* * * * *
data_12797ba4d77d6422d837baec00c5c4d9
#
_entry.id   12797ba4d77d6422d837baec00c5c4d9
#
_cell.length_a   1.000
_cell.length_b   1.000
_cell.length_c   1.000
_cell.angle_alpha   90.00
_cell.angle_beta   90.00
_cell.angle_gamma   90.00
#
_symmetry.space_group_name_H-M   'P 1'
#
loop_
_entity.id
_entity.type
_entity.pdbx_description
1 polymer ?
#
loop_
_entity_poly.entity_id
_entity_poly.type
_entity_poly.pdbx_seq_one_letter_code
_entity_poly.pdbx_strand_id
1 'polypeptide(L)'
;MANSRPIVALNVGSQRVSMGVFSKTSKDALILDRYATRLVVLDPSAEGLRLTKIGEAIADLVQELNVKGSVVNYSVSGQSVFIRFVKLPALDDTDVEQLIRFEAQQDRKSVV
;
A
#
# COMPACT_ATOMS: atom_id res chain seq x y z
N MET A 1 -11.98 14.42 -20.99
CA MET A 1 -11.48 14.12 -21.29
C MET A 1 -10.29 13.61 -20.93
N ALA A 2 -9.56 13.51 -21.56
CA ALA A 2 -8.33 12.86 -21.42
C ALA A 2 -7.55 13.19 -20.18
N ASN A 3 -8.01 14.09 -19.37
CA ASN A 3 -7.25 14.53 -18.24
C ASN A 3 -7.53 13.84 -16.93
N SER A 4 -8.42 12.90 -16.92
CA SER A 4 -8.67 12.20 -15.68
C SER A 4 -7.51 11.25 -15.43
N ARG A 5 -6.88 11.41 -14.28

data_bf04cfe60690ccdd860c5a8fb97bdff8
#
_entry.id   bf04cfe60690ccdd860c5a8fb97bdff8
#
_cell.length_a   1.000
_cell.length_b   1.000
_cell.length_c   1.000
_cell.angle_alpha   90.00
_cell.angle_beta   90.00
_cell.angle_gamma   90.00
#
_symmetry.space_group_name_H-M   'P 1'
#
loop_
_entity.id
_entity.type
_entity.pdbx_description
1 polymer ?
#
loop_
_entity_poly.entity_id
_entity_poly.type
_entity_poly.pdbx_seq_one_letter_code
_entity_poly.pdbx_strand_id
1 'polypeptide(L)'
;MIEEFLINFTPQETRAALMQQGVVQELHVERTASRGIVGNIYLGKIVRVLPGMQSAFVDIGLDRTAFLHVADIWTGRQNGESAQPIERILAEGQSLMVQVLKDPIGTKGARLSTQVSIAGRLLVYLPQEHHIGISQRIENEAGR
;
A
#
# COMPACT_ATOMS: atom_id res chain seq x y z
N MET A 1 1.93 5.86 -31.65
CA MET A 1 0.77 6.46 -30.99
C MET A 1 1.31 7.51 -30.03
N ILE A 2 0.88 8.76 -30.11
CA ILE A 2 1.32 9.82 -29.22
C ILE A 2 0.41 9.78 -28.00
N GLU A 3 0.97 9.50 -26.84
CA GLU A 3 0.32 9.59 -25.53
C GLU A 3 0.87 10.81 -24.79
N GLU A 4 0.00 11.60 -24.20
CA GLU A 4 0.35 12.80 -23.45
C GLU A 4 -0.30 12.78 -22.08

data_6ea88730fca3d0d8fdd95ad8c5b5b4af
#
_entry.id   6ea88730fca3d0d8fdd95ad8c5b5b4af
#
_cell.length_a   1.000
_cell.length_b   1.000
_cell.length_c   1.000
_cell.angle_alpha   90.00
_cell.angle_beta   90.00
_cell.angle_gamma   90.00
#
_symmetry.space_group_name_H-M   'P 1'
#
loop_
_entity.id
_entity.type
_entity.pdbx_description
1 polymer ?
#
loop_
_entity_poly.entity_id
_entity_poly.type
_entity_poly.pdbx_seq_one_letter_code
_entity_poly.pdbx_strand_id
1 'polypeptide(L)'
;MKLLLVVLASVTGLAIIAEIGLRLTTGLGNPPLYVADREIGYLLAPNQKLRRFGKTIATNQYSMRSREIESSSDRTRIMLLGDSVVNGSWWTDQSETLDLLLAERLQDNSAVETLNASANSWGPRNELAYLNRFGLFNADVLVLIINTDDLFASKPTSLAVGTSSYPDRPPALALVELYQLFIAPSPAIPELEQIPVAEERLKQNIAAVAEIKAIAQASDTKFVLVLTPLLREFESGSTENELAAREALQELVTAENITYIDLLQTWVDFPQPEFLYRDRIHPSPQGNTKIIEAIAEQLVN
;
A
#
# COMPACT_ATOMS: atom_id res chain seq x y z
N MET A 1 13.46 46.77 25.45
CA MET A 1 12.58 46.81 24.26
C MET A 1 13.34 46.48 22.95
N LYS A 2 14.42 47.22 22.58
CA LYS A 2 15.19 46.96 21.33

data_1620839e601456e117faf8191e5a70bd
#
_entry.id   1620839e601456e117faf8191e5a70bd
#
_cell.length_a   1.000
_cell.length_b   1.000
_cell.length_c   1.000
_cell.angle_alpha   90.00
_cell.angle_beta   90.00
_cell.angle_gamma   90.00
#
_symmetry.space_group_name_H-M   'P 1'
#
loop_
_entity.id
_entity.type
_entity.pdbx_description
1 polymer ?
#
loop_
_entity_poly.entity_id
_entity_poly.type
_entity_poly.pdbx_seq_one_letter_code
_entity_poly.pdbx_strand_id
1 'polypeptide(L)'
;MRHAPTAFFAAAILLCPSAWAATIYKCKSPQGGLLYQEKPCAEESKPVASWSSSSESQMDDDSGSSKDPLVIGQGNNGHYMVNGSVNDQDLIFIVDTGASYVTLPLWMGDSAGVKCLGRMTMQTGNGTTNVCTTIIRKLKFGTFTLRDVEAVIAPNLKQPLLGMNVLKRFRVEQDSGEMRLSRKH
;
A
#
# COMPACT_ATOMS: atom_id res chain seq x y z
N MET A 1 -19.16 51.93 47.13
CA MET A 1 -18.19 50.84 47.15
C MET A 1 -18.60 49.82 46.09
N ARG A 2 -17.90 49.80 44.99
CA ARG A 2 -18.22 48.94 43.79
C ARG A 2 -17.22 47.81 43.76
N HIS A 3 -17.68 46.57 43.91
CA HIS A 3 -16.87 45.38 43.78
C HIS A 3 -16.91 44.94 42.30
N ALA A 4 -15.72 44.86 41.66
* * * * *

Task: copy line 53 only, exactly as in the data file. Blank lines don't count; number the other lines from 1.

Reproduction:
_cell.angle_gamma   90.00